The Border Collie Chronicles

Observations from (arguably) the World's Smartest Dogs;
(but, without question, the bestest friends!)
or, Life As We Understand It, as told from dad's shop.

 Posted January 21, 2016


Conversatin' …

By Annie


Yeah … I bet you are as surprised as dad and mom-D are to see this topic coming from me … you know … from Angry Annie … the (sometimes) unsociable dog (who really enjoys time alone by (or in) the doggy condo)!!!


But, it really is from me … I’ve been trying to get foster Merritt to pen my articles for me, but right now she is trying to be the Alpha Female and isn’t going for that idea at all!  So, we’re not getting too far on that process at all … so far!  Gall and I are having it pretty tough (maybe a little more me, than Ms. Gall!)


In any event, you see … I’ve found that sometimes I am a better conversationalist after I’ve had a little solitude[i]  Really!  Dad does this … did you know that?  He generally listens a whole lot more than he talks … (but, if you’ve only been around him when he was with his VERY good friend Adolph, you might not have known that … but it is true!)  As a matter of fact, dad has been accused, at times, of being standoffish or unsociable … and, that just ain’t right!  He was probably just listening and thinking!  It does seem that he thinks about stuff maybe a little more than some other folks do … but when he is ready to espouse his position … He Does!!  I mean … he can really SPEW sometimes (doesn’t he PF!)!


You see, I believe that I owe it to all of you, that listen to me, to think out my thoughts and present them in a manner that is easily digestible (remember that I have to take my digesting pill EVERY DAY, 15 minutes before any of the other Bupps can eat!!! - If you don’t understand, please review one of my previous articles).  And then there’s this chick, Sherry Turkle (hee hee … turkle – sounds kinda like a tinkle with a side of number 2, doesn't it …), who is some acclaimed professor at MIT and the author of Reclaiming Conversation: The Power of Talk in a Digital Age, that figured it out and suggests that solitude is necessary for having a good conversation later on:


...alone we prepare to talk together... together we learn how to engage in a more productive solitude... Afraid of being alone, we struggle to pay attention to ourselves.  And what suffers is our ability to pay attention to each other.  If we can’t find our own center, we lose confidence in what we have to offer others.  Or you can work the circle the other way.  We struggle to pay attention to each other, and what suffers is our ability to know ourselves.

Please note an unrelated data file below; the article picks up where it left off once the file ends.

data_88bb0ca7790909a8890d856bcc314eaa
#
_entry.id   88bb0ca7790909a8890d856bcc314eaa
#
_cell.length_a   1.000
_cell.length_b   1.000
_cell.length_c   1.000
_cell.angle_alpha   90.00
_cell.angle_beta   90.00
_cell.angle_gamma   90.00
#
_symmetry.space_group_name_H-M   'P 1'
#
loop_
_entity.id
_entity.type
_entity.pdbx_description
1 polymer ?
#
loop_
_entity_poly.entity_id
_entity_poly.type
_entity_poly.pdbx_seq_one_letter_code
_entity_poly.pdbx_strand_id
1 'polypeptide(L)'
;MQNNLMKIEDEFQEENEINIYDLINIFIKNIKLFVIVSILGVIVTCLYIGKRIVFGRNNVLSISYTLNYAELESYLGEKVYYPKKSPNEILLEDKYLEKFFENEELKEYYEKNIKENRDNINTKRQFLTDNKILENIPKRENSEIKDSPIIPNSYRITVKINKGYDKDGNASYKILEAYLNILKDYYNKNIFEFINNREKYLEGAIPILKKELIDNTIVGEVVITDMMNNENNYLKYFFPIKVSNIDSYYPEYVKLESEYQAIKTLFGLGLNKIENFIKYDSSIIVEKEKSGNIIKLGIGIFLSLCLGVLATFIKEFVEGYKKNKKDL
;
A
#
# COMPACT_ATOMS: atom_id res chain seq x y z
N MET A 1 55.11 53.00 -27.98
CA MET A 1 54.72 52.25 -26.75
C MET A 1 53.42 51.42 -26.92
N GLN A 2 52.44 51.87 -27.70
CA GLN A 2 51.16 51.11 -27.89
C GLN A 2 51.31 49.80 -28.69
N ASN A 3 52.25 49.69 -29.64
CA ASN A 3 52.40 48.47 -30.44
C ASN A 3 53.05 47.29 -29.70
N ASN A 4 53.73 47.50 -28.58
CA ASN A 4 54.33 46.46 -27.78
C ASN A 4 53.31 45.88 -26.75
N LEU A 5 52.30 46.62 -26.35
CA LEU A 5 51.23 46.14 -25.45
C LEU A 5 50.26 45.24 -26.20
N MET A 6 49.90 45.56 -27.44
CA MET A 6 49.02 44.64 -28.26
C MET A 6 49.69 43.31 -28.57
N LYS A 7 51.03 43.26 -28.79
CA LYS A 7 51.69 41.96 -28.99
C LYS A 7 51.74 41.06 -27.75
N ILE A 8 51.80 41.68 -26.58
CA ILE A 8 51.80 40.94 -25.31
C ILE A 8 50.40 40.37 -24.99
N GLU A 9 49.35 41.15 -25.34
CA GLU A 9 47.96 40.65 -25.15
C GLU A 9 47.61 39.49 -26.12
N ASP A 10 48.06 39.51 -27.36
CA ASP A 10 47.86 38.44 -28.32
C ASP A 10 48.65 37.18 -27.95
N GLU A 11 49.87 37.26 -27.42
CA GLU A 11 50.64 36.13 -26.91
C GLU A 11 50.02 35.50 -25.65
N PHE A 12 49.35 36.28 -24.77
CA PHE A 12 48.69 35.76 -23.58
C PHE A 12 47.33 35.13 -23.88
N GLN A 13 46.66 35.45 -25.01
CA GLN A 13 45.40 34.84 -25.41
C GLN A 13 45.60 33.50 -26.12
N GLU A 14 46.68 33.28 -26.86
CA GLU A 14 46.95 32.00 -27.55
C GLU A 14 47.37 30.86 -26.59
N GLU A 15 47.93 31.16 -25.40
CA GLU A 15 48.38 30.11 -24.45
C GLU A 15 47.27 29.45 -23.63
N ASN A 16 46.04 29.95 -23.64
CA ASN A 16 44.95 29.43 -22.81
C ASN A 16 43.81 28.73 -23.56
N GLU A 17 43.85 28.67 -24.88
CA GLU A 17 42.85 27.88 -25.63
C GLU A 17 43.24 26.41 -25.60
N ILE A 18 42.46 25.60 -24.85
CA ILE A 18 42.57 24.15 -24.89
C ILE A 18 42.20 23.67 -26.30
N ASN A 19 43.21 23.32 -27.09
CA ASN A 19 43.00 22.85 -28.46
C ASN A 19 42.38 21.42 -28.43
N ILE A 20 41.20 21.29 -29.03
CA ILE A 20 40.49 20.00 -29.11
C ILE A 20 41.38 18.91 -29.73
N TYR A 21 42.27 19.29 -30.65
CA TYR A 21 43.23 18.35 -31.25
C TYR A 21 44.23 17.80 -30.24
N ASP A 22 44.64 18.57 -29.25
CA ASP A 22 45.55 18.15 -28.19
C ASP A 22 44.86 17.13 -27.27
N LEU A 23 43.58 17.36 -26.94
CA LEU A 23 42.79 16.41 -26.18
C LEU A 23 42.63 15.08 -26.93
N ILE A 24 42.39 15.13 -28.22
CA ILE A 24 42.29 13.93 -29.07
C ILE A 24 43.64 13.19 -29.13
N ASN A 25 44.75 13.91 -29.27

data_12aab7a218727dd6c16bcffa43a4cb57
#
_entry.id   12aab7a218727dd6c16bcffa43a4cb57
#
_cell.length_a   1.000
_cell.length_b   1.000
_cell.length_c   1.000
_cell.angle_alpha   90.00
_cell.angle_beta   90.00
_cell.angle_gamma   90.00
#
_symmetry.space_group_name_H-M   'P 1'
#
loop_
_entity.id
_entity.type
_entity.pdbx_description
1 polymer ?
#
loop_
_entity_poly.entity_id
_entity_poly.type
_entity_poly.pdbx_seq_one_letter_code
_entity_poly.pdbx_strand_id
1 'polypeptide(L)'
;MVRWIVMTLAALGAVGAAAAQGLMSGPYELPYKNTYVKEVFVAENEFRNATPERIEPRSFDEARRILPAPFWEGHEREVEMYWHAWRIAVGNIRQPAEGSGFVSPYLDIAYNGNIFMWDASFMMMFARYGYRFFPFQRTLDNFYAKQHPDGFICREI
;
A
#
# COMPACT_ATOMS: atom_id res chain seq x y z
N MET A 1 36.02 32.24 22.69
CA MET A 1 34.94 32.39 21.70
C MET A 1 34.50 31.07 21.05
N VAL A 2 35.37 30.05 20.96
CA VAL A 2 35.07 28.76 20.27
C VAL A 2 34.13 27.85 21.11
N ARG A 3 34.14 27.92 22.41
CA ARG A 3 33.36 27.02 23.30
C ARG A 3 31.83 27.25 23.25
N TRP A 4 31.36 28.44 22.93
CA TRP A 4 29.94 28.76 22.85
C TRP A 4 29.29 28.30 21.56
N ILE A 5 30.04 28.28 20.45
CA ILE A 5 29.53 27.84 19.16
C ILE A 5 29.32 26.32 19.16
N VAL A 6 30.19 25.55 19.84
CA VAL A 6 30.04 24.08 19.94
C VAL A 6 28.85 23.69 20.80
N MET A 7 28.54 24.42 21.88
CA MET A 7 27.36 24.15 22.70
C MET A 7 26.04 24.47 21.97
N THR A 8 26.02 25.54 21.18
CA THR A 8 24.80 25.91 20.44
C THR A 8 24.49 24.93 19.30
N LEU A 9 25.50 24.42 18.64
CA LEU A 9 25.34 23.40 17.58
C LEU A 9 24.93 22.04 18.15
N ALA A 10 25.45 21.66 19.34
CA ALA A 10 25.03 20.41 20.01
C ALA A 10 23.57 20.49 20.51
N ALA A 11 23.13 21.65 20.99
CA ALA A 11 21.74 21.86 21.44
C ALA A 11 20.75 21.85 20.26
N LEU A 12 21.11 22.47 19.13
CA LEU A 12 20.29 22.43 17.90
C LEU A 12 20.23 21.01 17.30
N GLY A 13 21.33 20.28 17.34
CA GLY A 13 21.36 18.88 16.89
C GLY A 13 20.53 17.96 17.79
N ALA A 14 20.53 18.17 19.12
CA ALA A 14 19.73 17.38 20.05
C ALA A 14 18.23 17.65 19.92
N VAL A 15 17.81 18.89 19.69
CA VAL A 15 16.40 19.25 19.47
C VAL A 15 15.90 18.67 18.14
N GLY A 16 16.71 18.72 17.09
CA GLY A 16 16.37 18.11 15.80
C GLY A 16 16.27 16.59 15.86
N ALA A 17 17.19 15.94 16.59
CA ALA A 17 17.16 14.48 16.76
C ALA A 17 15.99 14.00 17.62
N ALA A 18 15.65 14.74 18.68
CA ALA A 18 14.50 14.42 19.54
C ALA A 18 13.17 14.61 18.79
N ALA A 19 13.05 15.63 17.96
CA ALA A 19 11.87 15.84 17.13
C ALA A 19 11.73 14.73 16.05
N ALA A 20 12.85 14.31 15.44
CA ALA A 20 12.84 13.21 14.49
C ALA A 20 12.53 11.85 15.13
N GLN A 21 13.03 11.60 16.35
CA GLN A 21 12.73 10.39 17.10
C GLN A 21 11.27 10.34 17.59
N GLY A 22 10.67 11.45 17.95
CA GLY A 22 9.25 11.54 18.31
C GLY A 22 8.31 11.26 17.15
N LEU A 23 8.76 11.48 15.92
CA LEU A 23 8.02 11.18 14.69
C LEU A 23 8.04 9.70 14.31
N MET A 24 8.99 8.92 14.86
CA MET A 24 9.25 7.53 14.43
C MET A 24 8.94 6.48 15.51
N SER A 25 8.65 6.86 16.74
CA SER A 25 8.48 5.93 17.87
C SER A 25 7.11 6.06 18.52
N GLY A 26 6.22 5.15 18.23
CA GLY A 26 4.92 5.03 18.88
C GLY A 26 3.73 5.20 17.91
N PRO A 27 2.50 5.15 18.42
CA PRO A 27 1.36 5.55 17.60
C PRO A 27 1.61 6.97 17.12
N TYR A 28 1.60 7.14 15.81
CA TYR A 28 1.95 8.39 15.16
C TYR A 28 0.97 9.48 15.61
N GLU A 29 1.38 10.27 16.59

Well, that might seem kinda confusing with all that fancy smancy MIT speak … so here’s how a simple girl ‘splains it in a way that you can understand  … counterproductive … not really … you see, being alone can give you the best opportunity to see who you really are!  It lets you find your “center”.  Once you know yourself, you’ll feel more comfortable sharing opinions and stories with others; and that makes conversations a breeze.


Yeah, as strange as it may sound, you’ll have a better conversation with others if you give yourself more time to reflect on your own thoughts.  I find that some “alone time” helps spur creativity.  When you’re in a mix of folks, or pups, or even with your bestest buds (but rarely your bupps) … sometimes there is so much going on that you can’t hardly contemplate on anything … being alone can give you that time to formulate some of your most creative thoughts and ideas!  Also, creative thoughts don’t come around without some goofy ones creeping in … when you’re with others (especially if they’re just the casual kind of folks), you might have a tendency to stifle all your thoughts in fear that a goofy one might come out accidently!


Really, solitude is the best time to get things done, so don’t waste it.  There are plenty of people who say that they can never find a moment alone, and that they are desperately seeking some time to get things done without any distractions.  So think of your alone time as an opportunity for progress, not a curse.  You can become more self-sufficient, adventurous, or just get all of your crap together (or done) so you’re really ready for when you’re not alone.  Best of all, you can take the time to get to know yourself.  You can be as introspective as you please, figuring out who you really are without others impacting your thoughts and actions.  Think on it, how are you supposed to know who you really are if you’ve never actually spent any time alone with yourself?  Consider what the shrink and author Wayne Dyer said: “You cannot be lonely if you like the person you’re alone with.”  You might find that you like yourself a lot – that’s ok.  If not (and that’s ok too!), you’ll at least know why and you’ll have plenty of time to try and fix that!!  (I’m still working on that concept!)


Although this article is advocating spending time alone, please realize that you do need balance.  You can’t live your life without engaging with others, and those interactions fall on a scale from superficial to intimate.  You see, you’ll have to balance solitude with a sufficient level of social activity (sufficient in a level that it suits you).  Remember that the reason for solitude is not to retreat from the world altogether, but to prepare for a more productive return.


Yeah, I figure that you’ll need to figure out the right balance of social activity for you, and you can only do that by attempting to make your “alone time” more productive and figure out how much of it suits your needs.  The way I see it, you don’t want to become a loner, but you don’t want to become totally enmeshed and dependent on others either.  Therefore, if you embrace both your social activity as well as your solitude, you can look forward to everything you do.


Happy Thoughts!!!!







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